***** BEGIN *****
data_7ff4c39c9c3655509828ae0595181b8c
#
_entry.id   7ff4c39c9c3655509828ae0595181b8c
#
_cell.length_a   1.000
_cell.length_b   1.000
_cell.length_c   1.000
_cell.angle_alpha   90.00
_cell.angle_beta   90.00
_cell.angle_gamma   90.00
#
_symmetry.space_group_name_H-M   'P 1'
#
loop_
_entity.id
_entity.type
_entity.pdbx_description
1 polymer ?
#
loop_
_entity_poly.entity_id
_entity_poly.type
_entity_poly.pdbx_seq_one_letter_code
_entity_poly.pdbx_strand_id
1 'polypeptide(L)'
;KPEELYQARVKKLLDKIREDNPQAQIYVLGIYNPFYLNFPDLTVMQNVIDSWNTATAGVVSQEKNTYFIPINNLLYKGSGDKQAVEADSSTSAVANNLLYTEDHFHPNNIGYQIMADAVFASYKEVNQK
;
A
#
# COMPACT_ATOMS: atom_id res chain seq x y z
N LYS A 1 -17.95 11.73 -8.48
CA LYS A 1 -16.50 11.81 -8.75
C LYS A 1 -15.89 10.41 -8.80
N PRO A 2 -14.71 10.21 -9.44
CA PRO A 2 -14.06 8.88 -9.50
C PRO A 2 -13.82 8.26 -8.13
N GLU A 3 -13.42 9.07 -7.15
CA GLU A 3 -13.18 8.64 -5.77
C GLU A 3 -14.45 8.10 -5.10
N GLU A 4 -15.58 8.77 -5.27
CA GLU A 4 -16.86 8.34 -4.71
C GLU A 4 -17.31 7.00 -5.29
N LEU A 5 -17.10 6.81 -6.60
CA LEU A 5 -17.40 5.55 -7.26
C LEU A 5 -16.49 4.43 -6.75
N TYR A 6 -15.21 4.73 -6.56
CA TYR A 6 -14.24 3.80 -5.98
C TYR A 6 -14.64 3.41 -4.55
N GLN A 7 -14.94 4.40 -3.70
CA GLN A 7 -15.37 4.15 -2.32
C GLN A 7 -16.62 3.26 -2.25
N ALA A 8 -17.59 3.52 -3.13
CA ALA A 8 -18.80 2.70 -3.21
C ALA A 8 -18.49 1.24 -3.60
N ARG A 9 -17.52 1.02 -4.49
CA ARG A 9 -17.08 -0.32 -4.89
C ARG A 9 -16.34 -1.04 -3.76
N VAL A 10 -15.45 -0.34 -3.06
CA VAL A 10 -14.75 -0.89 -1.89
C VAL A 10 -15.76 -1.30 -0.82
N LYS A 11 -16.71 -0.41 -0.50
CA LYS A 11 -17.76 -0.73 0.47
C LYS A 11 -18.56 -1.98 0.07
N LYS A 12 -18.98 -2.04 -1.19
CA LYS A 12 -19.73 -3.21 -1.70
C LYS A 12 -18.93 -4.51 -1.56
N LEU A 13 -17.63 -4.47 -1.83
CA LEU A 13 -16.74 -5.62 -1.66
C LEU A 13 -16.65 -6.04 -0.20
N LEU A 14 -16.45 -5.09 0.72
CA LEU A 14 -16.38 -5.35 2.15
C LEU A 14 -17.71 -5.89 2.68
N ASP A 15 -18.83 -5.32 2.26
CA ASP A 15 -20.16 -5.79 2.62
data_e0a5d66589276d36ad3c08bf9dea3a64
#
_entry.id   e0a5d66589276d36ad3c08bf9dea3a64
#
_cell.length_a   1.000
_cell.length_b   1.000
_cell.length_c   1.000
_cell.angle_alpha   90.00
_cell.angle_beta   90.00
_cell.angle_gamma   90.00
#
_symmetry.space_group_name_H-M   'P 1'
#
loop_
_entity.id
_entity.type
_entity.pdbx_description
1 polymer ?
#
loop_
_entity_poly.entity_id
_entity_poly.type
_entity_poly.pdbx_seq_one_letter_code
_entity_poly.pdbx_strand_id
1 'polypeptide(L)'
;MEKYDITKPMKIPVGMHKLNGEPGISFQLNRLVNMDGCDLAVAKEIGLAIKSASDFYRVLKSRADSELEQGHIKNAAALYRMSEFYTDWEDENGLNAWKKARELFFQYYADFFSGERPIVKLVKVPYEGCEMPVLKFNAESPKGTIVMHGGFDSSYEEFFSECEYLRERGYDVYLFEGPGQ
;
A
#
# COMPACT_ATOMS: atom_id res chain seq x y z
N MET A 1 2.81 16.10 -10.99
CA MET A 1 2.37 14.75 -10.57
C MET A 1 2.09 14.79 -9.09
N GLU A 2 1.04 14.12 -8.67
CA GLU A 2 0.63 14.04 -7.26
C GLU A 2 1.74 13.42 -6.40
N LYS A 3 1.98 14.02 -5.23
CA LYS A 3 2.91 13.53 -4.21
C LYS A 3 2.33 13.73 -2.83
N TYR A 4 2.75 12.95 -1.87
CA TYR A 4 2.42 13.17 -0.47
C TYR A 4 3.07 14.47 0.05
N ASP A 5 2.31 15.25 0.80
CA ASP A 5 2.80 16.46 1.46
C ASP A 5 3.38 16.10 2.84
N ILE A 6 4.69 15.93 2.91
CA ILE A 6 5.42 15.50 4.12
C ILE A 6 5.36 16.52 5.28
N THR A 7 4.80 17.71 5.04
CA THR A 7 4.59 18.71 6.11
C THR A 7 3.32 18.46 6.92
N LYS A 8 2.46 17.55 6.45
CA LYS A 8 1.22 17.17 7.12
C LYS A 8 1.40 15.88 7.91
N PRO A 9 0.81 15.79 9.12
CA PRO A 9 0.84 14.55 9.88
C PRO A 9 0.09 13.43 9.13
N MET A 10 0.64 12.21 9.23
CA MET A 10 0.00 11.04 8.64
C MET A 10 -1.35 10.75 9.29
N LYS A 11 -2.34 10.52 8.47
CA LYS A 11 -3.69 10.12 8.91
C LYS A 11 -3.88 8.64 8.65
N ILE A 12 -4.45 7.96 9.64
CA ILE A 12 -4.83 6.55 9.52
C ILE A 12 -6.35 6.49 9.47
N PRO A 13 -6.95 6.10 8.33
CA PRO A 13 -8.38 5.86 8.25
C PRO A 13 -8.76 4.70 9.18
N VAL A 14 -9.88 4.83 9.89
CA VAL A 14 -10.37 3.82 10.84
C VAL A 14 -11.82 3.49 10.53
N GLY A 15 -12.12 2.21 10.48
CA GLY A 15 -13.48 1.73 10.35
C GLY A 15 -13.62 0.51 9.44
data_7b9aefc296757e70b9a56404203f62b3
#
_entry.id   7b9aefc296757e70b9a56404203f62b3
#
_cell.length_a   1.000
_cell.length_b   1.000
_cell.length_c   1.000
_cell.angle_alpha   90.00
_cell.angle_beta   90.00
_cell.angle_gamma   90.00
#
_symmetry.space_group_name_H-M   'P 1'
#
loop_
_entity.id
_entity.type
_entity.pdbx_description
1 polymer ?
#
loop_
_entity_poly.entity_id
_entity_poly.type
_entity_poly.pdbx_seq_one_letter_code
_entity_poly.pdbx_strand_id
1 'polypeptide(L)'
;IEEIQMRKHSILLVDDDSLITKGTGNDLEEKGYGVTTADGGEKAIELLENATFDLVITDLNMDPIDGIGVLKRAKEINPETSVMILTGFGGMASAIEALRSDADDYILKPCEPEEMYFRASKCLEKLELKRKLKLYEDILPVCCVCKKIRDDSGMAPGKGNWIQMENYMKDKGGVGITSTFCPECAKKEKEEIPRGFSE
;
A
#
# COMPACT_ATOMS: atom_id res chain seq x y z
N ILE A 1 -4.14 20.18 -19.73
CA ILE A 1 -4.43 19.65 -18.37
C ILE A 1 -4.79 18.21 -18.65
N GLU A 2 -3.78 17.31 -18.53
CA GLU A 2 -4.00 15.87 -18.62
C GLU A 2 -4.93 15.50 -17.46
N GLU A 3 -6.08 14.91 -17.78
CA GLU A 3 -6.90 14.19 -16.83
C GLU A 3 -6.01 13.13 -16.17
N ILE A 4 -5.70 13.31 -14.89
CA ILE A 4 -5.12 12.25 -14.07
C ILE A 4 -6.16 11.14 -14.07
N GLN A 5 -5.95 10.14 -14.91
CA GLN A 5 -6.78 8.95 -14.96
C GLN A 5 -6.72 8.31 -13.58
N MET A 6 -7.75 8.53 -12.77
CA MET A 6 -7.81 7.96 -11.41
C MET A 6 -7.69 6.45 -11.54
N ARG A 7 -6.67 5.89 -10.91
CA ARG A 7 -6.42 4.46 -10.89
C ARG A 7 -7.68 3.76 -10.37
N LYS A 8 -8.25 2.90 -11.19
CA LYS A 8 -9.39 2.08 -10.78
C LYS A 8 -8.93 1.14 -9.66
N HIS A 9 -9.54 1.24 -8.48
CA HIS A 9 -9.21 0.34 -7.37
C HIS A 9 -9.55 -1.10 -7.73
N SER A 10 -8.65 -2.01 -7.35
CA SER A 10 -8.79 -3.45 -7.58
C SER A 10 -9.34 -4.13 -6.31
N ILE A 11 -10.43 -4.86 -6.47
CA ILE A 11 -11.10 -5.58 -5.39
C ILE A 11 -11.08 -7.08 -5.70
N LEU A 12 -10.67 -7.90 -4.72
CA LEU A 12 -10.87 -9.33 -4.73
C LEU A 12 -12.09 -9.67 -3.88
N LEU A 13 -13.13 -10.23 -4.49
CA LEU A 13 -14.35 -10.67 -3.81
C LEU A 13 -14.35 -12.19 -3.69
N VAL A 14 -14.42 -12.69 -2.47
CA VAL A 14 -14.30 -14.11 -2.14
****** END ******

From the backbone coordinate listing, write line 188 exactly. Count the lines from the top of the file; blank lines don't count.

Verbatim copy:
C GLU A 3 -6.01 13.13 -16.17